The following foods are free of lactose
- fruit and veg
- potatoes, pasta, rice
- mineral water, fruit juices tea, coffee
- plant oils
Until recently it was difficult for the consumer to find out which foods contained added lactose. A declaration of lactose as a carrier substance for aromatic substances or as an emulsifier in processed foods was not regulated by law. However, on the 25th November 2005 the EU rule 2003/89/EG was put into force. According to this lactose has to be declared in the ingredient list.
Numerous milk and milk substitute products are commercially available which are mostly based on soya or rice. Some manufacturers also offer lactose free milk and milk products.
One problem, which can occur in lactose-intolerant people, is calcium deficiency since milk and milk products are the best sources of the mineral calcium in human diet. Calcium has, for example, important properties in the stabilisation of cell membranes, the transmission of nerve signals and in blood clotting. It is also very important for the stability of bones and teeth. Because lactose intolerant people have a lower supply with milk and milk products, there is the danger of acquiring osteoporosis.
Generally the demand for calcium can also be met with plant food like kale, spinach, broccoli and soya beans. However, calcium from these sources is not as readily available for the human organism because of the oxalic acid content. It might be wise to supplement calcium in combination with vitamin D3, which supports the absorption of calcium.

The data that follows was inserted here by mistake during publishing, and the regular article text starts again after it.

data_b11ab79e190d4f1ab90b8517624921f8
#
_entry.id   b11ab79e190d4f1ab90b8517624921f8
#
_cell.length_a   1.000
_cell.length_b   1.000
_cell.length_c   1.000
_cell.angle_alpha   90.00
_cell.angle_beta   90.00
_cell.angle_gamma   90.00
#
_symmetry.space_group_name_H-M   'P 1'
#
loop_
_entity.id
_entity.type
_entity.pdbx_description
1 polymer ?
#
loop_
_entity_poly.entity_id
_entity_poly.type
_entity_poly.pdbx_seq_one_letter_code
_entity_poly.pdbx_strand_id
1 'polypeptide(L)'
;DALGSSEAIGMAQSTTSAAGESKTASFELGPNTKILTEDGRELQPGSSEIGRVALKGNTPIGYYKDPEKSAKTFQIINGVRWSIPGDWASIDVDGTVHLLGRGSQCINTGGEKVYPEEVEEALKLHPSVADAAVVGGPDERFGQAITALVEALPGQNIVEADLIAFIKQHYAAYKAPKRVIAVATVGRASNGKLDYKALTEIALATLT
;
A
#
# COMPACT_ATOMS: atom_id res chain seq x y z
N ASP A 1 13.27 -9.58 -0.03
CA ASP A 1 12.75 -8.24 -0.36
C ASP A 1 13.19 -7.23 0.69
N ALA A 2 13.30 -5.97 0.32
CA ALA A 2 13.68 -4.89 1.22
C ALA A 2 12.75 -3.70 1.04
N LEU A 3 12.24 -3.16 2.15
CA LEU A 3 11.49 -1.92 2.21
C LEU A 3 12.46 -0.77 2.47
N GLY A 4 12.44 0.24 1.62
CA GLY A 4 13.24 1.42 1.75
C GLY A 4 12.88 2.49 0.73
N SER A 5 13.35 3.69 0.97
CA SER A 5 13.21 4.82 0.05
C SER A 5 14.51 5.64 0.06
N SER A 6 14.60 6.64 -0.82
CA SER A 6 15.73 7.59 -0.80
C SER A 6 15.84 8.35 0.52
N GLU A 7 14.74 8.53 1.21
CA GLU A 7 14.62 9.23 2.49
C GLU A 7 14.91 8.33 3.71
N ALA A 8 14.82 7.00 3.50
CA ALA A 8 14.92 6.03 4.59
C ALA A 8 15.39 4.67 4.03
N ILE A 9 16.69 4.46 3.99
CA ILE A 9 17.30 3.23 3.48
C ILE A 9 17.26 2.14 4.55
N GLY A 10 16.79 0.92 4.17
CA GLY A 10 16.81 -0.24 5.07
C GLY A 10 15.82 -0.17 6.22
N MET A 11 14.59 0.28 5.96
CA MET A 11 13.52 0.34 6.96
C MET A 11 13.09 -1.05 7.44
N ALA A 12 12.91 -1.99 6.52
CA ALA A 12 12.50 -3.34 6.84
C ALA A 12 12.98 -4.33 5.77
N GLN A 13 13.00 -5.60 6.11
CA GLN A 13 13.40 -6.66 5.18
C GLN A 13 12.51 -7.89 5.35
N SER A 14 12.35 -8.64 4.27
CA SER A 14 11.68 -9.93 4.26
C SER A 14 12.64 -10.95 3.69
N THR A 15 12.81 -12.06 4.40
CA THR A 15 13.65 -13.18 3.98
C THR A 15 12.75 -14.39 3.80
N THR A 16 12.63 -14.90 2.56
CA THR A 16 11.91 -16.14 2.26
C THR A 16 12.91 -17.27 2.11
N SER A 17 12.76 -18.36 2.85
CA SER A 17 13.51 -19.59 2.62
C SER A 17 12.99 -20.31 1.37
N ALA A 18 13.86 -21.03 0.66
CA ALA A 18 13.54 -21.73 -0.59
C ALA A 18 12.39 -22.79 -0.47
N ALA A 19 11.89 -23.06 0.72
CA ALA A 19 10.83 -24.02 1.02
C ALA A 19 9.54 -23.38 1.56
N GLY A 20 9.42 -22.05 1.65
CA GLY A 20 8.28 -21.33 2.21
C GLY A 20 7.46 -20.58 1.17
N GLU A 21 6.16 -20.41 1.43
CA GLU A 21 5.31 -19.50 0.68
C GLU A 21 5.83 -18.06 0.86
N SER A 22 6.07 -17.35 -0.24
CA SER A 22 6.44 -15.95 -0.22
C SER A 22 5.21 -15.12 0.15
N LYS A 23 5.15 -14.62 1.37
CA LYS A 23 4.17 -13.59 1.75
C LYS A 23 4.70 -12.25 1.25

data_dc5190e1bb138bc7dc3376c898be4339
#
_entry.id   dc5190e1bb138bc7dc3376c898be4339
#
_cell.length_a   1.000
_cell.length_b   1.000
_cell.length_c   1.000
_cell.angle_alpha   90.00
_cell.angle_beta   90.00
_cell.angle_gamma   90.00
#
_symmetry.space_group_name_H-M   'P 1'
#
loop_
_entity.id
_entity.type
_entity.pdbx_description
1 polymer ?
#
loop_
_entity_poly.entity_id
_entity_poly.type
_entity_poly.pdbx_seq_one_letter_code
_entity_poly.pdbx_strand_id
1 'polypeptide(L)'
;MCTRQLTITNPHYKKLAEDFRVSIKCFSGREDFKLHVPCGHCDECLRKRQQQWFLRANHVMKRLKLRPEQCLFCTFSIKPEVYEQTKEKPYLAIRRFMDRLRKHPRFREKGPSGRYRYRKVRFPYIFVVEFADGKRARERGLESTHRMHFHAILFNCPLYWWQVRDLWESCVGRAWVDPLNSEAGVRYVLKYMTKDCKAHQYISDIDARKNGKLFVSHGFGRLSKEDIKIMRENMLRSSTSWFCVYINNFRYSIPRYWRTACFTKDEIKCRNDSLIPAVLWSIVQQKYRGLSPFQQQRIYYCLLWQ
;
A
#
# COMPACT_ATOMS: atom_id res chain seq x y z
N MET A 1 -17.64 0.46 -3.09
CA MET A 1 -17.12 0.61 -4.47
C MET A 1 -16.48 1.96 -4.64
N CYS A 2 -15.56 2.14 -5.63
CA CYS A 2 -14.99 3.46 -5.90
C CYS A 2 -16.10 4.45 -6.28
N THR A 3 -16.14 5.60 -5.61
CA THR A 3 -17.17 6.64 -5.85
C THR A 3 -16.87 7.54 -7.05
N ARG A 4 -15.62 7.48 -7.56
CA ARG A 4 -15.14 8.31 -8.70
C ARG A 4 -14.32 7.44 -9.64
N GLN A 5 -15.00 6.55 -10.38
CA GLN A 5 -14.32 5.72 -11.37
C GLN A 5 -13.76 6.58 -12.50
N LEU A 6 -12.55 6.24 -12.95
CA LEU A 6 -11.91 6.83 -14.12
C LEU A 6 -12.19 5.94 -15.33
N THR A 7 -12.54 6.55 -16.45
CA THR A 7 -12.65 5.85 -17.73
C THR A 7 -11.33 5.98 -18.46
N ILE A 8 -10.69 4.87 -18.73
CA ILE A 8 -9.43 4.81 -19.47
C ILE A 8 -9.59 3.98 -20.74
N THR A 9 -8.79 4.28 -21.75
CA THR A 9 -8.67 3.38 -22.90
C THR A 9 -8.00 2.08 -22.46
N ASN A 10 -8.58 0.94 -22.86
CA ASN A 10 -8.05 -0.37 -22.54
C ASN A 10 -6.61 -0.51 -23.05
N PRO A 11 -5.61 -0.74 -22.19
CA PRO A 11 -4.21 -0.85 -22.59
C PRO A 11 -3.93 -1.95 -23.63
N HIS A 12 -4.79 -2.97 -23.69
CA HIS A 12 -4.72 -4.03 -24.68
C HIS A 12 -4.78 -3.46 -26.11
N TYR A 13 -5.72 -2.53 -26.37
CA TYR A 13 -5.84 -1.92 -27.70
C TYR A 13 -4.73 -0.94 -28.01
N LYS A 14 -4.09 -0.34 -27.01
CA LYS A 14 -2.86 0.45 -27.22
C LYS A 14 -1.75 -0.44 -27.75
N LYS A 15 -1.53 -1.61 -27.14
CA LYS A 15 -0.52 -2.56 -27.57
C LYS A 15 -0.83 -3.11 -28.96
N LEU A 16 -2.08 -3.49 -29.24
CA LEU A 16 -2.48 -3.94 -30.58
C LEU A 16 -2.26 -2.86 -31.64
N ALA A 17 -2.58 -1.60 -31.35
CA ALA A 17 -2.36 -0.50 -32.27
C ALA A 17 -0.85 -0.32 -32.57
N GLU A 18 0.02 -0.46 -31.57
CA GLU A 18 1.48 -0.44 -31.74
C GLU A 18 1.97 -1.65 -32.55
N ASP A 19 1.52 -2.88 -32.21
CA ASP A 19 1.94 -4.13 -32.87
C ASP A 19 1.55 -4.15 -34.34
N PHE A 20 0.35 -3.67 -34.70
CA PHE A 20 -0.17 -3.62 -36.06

To prevent symptoms and for a better tolerance of products containing lactose the enzyme lactase can be supplemented in tablet or capsule form. It should be taken before meals. Each patient has to find out their own individually-appropriate dose. With a lactase supplement eating out, when the patient has no influence on the ingredients, is much easier for sufferers.
In the UK lactase supplements are available for example from Solgar: Lactase 3500; or from BioCare: Lactase Enzyme. It can also be beneficial to add Okoubaka, a very useful homeopathic remedy to counteract the typical symptoms of food intolerance.
Lactobacilli can also make a valuable contribution. They produce lactase, the enzyme which is lacking in the gut of lactose intolerant people. Please make sure that the lactobacilli supplement of your choice has been produced lactose free. These lactobacilli should also be resistant enough to survive the stomach passage.
– M. Ledochowski, Bair, H., Fuchs, D., Laktoseintoleranz, J. Ernährungsmed., 2003, 5 (1) Ausgabe für Österreich, 7 – 14.
– Sonntag, S., Phänomen „Laktoseintoleranz – Laktasemangel“, OM & Ernährung, 2006. Nr. 115, S. 14 – 17.
– Stuparsky, A., Milchzuckerunverträglichkeit Laktoseintoleranz, Umwelt & Gesundheit, 2003 (3), 104 – 108.
– Schleip,T. Laktoseintoleranz, Trias-Verlag, 2004.
Christiane Pies, MSc
Head of Science
Dr. Hauss Laboratory
Kieler Str. 71
043 51- 71 26 81